University of Portsmouth —After a master's degree in Counseling at BJU, I did an online master's in Translation Studies from the University of Portsmouth. This was great not only in preparing me for further graduate work in French, but also in introducing me to online degrees (I still have yet to visit Portsmouth, England) as well as opening the field of translation studies to me. This somewhat non-traditional route (the traditional route on a resume would be B.A., French; M.A., French; Ph.D., French) led me to my next university.


Middlebury College — In a biased and non-scientific way, I can affirm that Middlebury College has the best language program in the whole world. I am currently a candidate in the Doctor of Modern Languages program (unique to Middlebury), majoring in French and minoring in Spanish. That's why I'm in Paris, to finish coursework through Middlebury's exchange program with Université Sorbonne Nouvelle - Paris 3 (which would be the fifth institution in my academic parcours if counted separately). I take doctoral exams this summer in Vermont and should finish the dissertation in the next couple of years or so. With that, I will be set to teach French at BJU starting in 2015.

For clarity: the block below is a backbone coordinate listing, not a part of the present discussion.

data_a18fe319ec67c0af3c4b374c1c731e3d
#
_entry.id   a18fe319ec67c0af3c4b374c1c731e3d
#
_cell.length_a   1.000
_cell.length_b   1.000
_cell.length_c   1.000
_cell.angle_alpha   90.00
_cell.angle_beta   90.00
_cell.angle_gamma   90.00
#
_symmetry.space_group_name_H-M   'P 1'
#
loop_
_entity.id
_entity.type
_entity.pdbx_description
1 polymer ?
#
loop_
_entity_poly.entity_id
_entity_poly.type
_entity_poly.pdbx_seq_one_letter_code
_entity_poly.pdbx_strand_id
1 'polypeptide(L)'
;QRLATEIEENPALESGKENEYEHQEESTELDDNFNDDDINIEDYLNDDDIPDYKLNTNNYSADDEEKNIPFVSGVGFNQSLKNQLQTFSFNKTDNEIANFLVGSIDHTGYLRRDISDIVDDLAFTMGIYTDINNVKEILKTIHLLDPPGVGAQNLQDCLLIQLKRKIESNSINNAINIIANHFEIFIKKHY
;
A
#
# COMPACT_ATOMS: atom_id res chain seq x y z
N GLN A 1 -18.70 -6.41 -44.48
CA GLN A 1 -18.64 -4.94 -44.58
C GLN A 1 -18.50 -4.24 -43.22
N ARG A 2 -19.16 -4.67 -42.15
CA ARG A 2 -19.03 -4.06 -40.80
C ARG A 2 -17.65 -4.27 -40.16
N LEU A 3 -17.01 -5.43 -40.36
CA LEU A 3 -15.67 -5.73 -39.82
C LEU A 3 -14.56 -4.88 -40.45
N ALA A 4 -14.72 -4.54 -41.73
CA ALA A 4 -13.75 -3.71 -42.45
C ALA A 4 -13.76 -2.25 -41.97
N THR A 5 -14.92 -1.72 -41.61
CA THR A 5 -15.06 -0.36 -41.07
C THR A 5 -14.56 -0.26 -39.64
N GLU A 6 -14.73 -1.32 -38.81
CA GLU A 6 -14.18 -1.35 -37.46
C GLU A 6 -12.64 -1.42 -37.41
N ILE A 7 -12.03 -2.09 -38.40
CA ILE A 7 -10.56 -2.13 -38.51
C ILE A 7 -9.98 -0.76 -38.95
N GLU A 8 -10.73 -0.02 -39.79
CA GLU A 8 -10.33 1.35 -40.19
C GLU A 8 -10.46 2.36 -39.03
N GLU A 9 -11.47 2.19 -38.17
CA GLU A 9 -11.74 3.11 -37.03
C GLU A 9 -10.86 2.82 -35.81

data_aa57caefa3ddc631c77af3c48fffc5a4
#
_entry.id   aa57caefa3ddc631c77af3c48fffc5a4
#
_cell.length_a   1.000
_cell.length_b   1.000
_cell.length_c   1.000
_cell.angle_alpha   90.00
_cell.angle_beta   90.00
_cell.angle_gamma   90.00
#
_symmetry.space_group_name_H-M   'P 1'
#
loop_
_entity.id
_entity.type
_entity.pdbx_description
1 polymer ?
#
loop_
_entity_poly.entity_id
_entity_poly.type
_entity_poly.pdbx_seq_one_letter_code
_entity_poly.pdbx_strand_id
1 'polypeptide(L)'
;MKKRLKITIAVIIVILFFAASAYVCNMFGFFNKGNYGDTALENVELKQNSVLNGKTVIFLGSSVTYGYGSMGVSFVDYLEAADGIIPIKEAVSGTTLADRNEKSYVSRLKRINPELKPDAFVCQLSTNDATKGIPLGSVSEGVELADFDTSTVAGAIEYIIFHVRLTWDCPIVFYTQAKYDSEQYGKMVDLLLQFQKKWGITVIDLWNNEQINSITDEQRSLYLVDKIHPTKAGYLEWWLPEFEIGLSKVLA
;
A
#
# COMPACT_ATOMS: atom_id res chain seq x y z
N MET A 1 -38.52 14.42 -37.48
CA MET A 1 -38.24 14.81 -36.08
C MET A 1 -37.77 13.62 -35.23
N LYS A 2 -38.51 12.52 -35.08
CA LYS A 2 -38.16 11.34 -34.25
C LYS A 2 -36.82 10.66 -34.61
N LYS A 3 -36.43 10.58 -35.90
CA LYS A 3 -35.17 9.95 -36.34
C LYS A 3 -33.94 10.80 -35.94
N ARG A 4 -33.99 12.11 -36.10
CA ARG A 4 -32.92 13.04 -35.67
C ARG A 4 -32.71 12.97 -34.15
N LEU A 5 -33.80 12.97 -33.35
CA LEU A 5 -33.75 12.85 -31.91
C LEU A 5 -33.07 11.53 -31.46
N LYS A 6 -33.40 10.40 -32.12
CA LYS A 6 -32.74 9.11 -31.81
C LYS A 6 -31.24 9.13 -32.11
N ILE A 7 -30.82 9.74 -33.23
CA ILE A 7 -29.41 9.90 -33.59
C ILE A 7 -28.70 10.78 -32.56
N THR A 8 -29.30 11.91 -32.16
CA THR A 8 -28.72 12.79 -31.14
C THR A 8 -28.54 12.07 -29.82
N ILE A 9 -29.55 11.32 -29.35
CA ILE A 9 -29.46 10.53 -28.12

University of South Carolina — But since BJU does not need another French teacher until 2015, and I would still like more coursework and research opportunities, I applied and was accepted into the Ph.D. program in Comparative Literature at the University of South Carolina - Columbia. I will be a senior teaching assistant as well as a presidential fellow. The STA part means that I will have the great opportunity to start teaching French before I'm on faculty at BJU. The presidential fellow part means I will have the (to me) awesome opportunity to continue focused research but in a reseach institution with professors and colleagues to collaborate with and guide me.


So we are in Paris for just two more months, but will continue living in Greenville from this July on, though I will be commuting to Columbia for the next four academic semesters. I love what I do, and am thankful for all the opportunities I have. I am also excited to start teaching full-time at BJU in just a couple more years. Though teaching in any university would be amazing, I particularly feel called to serve Christian students in their academic and philosophical formation, which obviously a Christian university like BJU is equipped to do best.

Thursday, May 2, 2013

Comment lire Stello...ou n'importe quel autre livre

L'ironie de cette citation est qu'elle décrit exactement comment j'ai lu Stello (si vous n'avez jamais entendu de ce roman d'Alfred de Vigny, ce n'est pas grave !):
Si votre livre est écrit dans la solitude, l'étude et le recueillement, je souhaite qu'il soit lu dans le recueillement, l'étude et la solitude ; mais soyez à peu près certain qu'il sera lu à la promenade, au café, en calèche, entre les causeries, les disputes, les verres, les jeux et les éclats de rire, ou pas du tout.